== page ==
Wednesday, June 11, 2014

Red supergiant replaced its core with a neutron star

In the mid-1970s, theoretical astrophysicist Kip Thorne, working with collaborator Anna Zytkow, postulated the existence of a bizarre form of star. Now known as Thorne-Zytkow objects (TZOs), these bodies were the product of the merger of two separate stars: one a giant star, the second a neutron star. They were able to calculate several likely properties of these stars, making predictions for what they might look like. But in the intervening years, none have been discovered.
Anna Zytkow, however, did not give up the search. And now, 40 years later, she may have spotted one. She and three collaborators (Phil Massey, Nidia Morrell, and Emily Levesque) have reported what may be the first observational evidence that TZOs exist.
Neutron stars are the cores of massive stars that have undergone a supernova. Their massive gravity compresses matter so much that an object the mass of the Sun can squeeze into a sphere about 20 km across. At these densities, matter is compressed down to neutrons—and possibly even a sea of subatomic particles.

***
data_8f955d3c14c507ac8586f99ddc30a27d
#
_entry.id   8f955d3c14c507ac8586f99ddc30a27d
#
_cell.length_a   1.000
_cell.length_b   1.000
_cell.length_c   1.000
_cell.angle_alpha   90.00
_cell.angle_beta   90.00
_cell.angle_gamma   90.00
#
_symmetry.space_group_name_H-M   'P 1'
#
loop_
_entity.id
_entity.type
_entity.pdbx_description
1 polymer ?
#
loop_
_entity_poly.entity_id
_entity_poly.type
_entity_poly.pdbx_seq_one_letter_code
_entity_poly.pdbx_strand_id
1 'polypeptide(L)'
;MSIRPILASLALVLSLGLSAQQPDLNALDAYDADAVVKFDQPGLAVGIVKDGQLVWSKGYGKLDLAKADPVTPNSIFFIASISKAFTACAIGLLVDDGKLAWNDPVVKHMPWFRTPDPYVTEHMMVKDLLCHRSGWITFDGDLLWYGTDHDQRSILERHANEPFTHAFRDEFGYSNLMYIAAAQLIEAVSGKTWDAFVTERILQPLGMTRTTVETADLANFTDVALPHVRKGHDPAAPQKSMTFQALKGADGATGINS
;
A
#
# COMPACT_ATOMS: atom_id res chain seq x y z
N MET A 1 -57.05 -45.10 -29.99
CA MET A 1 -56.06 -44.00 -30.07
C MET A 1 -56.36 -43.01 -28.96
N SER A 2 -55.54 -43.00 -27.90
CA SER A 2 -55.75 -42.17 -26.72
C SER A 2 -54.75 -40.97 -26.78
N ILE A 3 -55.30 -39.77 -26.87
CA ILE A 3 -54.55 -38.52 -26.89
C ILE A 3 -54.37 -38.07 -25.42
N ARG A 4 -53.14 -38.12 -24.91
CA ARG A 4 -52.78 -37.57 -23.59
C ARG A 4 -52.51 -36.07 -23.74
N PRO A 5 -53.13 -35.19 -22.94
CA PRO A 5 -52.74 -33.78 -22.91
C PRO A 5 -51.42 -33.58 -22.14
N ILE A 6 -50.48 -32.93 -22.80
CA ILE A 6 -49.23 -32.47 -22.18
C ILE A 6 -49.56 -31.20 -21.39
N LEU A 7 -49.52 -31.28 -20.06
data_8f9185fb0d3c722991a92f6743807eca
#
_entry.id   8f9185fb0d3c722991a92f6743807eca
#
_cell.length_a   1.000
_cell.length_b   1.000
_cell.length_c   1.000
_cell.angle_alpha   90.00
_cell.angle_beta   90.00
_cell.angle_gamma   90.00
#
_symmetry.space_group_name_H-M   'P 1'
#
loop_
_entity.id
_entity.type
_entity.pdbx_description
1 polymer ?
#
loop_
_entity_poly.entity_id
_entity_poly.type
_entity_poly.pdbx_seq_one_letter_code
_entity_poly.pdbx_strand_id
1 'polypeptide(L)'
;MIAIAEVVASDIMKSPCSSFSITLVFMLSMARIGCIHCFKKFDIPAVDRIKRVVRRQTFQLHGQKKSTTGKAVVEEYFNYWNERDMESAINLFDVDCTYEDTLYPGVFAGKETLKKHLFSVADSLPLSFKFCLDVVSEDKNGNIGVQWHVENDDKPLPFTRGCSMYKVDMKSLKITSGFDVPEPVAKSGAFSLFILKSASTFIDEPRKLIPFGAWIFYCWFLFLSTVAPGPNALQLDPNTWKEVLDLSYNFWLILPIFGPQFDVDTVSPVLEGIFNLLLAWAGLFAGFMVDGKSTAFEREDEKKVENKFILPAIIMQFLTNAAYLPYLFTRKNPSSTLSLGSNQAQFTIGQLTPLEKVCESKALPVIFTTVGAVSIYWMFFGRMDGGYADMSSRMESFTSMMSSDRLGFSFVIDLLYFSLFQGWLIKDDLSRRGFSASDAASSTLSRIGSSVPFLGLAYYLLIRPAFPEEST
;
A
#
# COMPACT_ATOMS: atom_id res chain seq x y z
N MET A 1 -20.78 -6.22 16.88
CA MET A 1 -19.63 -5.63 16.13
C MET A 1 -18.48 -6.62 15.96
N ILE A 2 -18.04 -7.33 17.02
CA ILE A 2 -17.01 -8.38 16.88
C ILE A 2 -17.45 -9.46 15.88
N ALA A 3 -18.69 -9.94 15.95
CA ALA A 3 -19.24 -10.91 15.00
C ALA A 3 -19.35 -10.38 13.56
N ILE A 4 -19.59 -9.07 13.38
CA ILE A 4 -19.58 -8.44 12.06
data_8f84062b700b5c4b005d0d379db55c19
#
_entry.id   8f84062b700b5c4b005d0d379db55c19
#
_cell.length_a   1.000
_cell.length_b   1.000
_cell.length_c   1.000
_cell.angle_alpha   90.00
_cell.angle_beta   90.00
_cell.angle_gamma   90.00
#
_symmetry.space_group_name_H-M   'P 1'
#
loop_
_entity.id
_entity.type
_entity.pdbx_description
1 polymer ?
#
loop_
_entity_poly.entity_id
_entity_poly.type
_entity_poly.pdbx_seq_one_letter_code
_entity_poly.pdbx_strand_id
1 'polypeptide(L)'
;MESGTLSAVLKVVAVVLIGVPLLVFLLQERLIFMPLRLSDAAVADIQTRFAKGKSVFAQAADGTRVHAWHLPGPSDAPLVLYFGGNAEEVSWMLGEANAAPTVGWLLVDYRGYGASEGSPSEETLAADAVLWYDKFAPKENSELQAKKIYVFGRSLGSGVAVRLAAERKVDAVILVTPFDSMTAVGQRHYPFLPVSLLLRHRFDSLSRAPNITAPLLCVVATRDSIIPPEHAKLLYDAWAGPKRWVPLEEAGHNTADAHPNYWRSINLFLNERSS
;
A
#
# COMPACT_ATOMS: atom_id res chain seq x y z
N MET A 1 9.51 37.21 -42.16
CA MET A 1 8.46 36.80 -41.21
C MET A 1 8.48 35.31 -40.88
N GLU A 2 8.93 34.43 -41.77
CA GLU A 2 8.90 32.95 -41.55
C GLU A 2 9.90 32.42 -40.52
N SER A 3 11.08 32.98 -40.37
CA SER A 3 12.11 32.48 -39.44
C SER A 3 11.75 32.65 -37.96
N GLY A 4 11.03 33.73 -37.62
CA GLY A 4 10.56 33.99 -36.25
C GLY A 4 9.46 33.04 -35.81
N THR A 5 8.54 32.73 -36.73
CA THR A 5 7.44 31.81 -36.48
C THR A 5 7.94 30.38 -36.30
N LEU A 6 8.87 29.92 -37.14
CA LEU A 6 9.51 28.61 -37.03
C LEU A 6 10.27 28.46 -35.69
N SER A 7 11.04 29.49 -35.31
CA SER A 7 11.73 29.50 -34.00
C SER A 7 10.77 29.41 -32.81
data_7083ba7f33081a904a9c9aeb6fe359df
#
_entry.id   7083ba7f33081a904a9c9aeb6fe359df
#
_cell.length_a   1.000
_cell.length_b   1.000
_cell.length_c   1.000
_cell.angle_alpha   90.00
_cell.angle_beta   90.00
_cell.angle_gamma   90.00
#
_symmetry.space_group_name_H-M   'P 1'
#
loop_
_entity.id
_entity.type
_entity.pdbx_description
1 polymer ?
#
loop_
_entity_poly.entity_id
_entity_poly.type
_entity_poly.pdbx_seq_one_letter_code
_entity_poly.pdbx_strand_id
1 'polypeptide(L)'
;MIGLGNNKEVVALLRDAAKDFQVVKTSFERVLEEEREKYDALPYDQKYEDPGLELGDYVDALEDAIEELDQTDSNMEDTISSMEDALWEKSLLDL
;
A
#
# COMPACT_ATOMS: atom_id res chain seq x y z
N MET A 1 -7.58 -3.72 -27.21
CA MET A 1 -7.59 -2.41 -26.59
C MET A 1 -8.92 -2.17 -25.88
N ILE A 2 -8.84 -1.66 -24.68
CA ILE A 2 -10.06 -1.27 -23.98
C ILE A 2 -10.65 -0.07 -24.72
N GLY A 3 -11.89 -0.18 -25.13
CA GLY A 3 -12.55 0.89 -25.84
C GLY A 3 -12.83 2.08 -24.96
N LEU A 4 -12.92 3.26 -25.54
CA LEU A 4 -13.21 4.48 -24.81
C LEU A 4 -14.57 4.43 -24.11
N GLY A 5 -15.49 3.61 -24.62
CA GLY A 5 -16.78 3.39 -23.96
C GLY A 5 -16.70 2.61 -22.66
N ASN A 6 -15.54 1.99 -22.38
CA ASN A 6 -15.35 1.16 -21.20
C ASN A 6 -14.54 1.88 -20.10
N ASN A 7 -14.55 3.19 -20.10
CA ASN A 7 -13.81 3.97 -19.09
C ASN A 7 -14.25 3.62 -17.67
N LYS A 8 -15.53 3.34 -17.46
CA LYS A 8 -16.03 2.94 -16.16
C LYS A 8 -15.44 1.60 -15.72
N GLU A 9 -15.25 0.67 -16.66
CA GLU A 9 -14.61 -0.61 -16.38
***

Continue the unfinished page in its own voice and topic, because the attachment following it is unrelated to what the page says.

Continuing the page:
To form a star massive enough to undergo a supernova generally requires a dense cloud of gas, which often forms additional stars. These companions can exchange mass with the neutron stars in various ways, but Thorne and Zytkow suggested that they may do more than interact—the companion can swallow the neutron star. Many stars evolve through a giant phase in which their envelope expands significantly. Should the neutron star be orbiting close enough, this expansion could cause the giant star to envelop its companion.
When this happens, the neutron star's orbit would rapidly be slowed down by its interactions with the gas, causing it to spiral toward the star's center. Once there, it would displace the normal core of the star, in effect taking over the center of the object. Although its intense gravity would draw matter in, its equally intense heat would drive it off, creating a stable balance—the TZO.
On the exterior, the object would look much like any other red giant star. But there would be differences. The intense heat near the neutron star would trigger different fusion reactions from those normally found at the center of a red giant. Based on then-current models of convection inside these stars, Thorne and Zytkow predicted that some of the elements that result from these unusual processes would make their way to the star's surface, creating a distinctive signature that we can detect using spectroscopy.

article taken from Ars Technica (original link)



Copyright @ 2013 All About Space.

Designed by Templateiy & CollegeTalks